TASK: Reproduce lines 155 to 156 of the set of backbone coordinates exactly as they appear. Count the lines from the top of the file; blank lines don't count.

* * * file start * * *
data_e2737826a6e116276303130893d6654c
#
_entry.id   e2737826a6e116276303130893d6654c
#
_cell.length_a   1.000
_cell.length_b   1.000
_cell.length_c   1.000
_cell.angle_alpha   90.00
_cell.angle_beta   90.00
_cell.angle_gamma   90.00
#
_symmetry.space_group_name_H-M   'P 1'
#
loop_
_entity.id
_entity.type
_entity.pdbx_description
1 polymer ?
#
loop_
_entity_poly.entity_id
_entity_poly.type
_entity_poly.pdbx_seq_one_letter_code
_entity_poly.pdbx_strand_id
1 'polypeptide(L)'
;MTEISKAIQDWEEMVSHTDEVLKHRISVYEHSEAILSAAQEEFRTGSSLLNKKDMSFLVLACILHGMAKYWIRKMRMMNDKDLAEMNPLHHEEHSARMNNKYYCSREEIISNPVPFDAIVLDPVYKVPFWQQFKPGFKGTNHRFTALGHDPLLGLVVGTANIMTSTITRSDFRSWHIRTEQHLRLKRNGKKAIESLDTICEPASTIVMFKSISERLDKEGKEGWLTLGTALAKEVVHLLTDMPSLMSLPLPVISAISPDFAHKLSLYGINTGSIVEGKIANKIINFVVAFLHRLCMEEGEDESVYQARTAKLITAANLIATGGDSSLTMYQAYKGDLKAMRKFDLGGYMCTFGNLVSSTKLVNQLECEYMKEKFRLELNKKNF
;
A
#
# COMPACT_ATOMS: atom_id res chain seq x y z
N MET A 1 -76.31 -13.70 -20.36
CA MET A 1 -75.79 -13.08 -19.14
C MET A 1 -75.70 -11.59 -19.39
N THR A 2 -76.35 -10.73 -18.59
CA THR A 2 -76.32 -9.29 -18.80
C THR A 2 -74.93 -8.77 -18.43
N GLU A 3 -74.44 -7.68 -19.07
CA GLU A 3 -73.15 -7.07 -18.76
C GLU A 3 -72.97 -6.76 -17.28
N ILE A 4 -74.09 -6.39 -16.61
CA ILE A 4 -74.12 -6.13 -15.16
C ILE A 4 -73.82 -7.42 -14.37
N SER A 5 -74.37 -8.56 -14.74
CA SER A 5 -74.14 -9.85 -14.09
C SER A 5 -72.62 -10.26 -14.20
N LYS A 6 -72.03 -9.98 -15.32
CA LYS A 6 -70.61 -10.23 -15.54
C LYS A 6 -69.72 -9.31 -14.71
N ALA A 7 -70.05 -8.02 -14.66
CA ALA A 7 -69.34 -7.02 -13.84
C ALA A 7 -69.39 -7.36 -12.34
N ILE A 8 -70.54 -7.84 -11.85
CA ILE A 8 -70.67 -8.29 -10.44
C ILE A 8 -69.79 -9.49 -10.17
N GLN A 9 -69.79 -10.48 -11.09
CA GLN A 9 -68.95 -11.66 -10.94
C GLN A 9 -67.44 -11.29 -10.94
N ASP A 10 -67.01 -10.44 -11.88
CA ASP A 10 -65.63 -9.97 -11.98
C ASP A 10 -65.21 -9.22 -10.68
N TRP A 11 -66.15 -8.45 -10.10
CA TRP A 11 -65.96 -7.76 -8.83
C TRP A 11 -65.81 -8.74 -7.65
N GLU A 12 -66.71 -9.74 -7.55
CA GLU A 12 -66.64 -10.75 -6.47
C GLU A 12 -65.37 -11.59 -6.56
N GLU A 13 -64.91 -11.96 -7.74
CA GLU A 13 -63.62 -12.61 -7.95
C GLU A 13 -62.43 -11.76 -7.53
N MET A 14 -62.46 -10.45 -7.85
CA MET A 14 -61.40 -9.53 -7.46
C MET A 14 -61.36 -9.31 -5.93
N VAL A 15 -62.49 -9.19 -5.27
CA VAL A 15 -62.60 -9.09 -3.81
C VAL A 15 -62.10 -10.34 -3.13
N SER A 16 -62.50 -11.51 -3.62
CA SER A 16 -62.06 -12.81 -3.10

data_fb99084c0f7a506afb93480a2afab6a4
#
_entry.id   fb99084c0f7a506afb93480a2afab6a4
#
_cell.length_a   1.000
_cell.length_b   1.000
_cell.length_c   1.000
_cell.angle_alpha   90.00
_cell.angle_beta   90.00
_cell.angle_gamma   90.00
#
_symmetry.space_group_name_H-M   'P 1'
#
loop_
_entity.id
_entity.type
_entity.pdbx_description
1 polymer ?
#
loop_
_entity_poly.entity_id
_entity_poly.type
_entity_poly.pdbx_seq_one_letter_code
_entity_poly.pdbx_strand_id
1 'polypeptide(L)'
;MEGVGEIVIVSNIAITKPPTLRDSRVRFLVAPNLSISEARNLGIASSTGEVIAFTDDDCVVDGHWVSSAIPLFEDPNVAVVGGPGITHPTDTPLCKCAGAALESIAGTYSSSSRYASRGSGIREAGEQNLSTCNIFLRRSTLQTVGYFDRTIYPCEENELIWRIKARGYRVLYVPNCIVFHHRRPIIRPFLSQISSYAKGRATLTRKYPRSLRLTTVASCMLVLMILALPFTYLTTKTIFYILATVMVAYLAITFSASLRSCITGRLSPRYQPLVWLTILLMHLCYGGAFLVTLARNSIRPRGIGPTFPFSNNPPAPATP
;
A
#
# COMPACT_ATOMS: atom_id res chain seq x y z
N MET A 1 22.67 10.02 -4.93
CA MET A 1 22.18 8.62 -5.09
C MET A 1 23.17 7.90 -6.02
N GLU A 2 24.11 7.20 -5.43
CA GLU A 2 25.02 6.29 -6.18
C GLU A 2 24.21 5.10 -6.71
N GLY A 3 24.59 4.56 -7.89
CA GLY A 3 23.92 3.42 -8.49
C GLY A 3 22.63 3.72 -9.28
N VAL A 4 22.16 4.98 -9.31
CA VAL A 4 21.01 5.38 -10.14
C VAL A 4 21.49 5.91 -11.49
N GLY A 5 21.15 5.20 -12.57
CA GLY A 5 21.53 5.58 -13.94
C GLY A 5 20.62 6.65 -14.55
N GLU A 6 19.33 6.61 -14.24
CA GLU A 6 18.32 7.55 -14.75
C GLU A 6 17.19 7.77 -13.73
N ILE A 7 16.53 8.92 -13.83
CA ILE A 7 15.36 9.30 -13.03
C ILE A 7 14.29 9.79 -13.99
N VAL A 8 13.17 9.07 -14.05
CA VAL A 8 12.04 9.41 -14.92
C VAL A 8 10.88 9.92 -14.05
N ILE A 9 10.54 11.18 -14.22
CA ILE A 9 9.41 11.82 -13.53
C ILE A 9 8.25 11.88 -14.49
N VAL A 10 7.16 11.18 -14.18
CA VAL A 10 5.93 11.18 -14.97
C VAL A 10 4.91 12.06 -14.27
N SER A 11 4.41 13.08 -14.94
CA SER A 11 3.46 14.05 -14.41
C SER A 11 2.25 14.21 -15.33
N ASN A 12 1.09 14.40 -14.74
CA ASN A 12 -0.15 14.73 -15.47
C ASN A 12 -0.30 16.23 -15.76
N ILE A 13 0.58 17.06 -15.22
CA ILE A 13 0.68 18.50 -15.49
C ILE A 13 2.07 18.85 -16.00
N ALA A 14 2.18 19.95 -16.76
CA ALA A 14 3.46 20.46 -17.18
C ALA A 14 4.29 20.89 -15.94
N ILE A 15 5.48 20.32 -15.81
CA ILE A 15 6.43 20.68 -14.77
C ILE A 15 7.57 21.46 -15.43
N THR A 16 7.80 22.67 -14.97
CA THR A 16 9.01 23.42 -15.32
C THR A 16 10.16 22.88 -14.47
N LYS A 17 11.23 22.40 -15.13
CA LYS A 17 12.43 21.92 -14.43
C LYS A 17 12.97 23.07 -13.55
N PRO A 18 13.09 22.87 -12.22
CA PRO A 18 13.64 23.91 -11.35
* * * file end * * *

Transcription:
C THR A 16 10.16 22.88 -14.47
N LYS A 17 11.23 22.40 -15.13